What happened next is relatively well documented. The IRA unit fired shots over a passing armoured car, from which the RUC dismounted and then attempted to pursue the IRA unit into Cawnpore Street. In this case, the RUC men involved, including Patrick Murphy, had been involved in previous armed confrontations with IRA units and had attempted to storm houses at gun point in pursuit of IRA volunteers. By mid-1942, though, the IRA’s Chief of Staff, Eoin McNamee, had decreed that armed IRA volunteers who were at risk of arrest, were to use force if they had a chance of escape. So on 5th April, 1942, the C Company unit followed current IRA policy and exchanged fire with the RUC in Cawnpore Street and Murphy was killed, and, Williams wounded. Having been convinced by the authorities that his wounds were fatal, Williams took responsibility for Murphy’s death in the hope that it would shield the rest of his unit from retribution. Instead, when he had recovered, he was hung as a reprisal in September 1942 (even though he had clearly not fired the shots that killed Murphy), while the others barely escaped execution. You can read one account of their reprieve here in the Connolly Association’s paper, Irish Freedom, from September 1942.

And in case anyone is labouring under the mistaken impression that deliberate delays and obfuscations are a recent tactic of the authorities when attempting to resolve ‘legacy issues’: it was to be 58 years after his execution before Tom Williams was handed over to his family and friends and was able to receive a proper burial.


You can read more about Tom Williams and the events surrounding his execution in Jim McVeigh’s book or at some of the links below.






You can also watch a great documentary at the link below (if it is still available).



September 6th 1940: execution of Tom Harte and 1916 veteran Paddy McGrath


On 6th September 1940, De Valera’s government had Patrick McGrath and Thomas Harte executed in Mountjoy Prison. The other prisoners heard McGrath and Harte being brought from their cells and marched away, then the volley of shots being fired. A commemoration was held inside the prison that morning by the remaining republican prisoners at which the oration was given by George Plunkett, the brother of executed 1916 leader, Joseph Plunkett. McGrath himself was a veteran of the fighting in Dublin in 1916.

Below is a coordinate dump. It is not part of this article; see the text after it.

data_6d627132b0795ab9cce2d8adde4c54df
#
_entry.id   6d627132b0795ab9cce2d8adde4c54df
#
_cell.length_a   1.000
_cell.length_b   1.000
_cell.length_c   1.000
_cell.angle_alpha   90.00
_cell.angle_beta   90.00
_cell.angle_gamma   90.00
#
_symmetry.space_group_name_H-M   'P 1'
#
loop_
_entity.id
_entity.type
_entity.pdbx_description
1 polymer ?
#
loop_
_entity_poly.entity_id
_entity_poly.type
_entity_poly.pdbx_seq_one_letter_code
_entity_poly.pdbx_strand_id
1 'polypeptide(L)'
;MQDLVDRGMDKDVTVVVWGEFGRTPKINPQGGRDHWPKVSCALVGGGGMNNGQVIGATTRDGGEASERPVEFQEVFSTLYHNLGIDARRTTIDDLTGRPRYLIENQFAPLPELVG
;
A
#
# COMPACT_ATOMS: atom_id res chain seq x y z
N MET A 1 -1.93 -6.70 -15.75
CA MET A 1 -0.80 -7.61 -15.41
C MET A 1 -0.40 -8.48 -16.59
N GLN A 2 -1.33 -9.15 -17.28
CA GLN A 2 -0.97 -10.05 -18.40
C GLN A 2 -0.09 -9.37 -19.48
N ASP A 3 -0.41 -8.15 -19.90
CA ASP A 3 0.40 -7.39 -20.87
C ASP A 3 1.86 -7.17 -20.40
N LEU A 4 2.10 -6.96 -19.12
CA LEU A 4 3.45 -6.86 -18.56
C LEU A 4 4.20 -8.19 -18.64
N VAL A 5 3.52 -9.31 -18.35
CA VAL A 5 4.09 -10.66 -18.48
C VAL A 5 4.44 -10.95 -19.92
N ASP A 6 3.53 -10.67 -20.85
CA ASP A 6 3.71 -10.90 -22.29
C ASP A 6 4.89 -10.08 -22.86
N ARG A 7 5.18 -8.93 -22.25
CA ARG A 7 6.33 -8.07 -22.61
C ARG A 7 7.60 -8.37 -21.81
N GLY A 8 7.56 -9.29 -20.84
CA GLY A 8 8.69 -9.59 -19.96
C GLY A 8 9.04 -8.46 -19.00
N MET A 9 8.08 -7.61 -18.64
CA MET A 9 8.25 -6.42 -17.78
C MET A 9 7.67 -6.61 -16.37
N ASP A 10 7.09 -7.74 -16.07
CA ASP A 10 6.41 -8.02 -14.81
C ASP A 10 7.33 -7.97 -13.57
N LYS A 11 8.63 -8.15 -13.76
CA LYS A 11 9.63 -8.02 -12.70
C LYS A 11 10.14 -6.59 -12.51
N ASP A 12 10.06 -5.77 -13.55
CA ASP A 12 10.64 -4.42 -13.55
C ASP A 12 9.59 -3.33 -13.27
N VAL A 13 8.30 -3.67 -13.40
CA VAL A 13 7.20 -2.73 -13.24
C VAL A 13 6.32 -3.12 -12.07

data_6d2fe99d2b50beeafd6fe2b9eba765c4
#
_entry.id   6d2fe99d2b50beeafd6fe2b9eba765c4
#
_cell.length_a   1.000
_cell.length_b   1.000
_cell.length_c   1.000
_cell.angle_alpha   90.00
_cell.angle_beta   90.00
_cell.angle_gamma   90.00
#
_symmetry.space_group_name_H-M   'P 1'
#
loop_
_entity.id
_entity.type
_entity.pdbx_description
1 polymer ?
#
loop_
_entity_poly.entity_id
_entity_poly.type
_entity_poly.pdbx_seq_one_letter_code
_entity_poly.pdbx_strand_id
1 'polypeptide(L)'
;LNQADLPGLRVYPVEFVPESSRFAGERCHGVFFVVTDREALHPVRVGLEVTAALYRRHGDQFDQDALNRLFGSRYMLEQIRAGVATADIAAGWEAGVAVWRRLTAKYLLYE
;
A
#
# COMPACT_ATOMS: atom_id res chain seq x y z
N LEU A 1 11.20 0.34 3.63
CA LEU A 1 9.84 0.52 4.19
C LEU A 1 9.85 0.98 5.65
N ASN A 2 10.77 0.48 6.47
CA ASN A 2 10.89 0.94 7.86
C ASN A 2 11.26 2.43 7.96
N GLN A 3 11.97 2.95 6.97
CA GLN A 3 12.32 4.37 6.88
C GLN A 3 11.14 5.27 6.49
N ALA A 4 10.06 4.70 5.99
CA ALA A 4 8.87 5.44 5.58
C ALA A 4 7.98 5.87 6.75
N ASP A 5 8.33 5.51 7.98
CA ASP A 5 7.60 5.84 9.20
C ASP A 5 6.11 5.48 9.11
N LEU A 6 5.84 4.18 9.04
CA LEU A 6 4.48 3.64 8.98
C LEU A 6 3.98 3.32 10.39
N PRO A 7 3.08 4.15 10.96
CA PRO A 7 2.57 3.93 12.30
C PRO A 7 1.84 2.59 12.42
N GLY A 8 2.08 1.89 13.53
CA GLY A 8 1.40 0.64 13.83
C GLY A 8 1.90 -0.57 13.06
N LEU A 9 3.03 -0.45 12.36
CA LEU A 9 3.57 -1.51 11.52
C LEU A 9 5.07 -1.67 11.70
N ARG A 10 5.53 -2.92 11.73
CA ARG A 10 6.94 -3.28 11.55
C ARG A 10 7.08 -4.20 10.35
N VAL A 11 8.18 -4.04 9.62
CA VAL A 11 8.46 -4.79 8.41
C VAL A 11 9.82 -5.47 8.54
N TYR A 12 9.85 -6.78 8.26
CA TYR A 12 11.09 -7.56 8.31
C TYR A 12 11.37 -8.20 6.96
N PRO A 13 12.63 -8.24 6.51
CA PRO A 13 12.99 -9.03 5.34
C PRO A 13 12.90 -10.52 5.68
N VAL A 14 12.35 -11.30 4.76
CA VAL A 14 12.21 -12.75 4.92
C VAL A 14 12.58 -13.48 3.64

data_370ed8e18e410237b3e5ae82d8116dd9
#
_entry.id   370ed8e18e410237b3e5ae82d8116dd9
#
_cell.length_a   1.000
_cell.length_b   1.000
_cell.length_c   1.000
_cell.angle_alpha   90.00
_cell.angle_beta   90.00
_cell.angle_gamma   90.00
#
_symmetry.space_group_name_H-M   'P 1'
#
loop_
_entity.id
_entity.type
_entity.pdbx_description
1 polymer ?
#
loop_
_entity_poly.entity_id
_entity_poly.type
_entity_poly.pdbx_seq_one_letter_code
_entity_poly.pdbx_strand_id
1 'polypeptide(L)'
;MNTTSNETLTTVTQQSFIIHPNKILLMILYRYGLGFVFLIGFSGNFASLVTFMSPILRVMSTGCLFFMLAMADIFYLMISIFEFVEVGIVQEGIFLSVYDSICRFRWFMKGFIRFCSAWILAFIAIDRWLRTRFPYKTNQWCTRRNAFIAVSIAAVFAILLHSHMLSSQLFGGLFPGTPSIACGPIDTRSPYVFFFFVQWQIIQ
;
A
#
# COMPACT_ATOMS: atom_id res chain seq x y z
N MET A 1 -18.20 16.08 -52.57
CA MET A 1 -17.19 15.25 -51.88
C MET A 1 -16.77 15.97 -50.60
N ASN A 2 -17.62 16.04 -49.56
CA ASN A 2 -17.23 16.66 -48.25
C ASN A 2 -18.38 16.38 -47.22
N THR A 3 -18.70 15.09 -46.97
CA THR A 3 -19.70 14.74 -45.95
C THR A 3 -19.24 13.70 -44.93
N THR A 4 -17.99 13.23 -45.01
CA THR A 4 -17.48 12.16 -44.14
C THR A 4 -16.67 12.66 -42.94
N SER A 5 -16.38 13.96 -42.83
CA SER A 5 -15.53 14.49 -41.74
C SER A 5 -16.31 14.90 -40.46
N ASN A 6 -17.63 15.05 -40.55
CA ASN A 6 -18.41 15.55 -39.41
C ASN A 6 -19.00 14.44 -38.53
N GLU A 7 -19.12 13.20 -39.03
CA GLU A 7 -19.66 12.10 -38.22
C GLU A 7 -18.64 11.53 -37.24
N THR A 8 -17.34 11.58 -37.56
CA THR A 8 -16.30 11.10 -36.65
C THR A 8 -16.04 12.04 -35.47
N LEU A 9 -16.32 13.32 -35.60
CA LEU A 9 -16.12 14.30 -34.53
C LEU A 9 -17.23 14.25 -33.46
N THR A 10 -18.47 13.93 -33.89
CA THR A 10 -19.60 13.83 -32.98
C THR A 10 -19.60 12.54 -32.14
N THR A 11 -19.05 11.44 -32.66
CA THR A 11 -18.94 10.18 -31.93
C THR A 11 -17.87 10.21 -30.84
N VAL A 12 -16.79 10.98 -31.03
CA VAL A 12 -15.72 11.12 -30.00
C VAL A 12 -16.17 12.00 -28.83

At the time of Tom Williams execution in 1942The Irish PressFianna Fáil’s own newsheet, faithfully reported on the run-up to the execution and the reprieve campaigns. In 1940, there was some coverage of the various legal challenges to the execution, but  nothing in the couple of days before the execution. The report on the execution itself was terse:

The Stephen Hayes confession contains a claim that in the interval between McGrath and Harte’s arrest and their execution, De Valera’s government had threatened to execute McGrath and Harte unless: “(1) The Army in the South would hold no armed parades. (2) That arms in the South be dumped. (3) That no aggressive action be taken against the Free State Military or Police Forces. (4) That no supplies of arms and ammunition be sent to the Units in the Six Counties.” While verification of anything in the Hayes confession is problematic, the alleged go-betweens like Sean Dowling, were criticised in War News at the time. In September 1940, the only IRA volunteers executed since the 1920s had been Peter Barnes and James McCormick, by the British government, in February 1940.

In November 1942, two months after Williams’ execution, another IRA volunteer, Maurice O’Neill, was sentenced to death by De Valera’s government over the death of Detective Officer Mordaunt in Donnycarney that October. In O’Neill’s case, as with Tom Williams, Paddy McGrath and Tom Harte, there was no case made that they had fired the fatal shots. Again, there was little reporting outside of the legal proceedings. The Irish Press report on the execution (carried  on the 12th November) was similarly brief:

With no little irony (on 5th November), The Irish Press had reported that O’Neill had been sentenced to death alongside an article on the 1916 memorial which was in the National Museum at the time.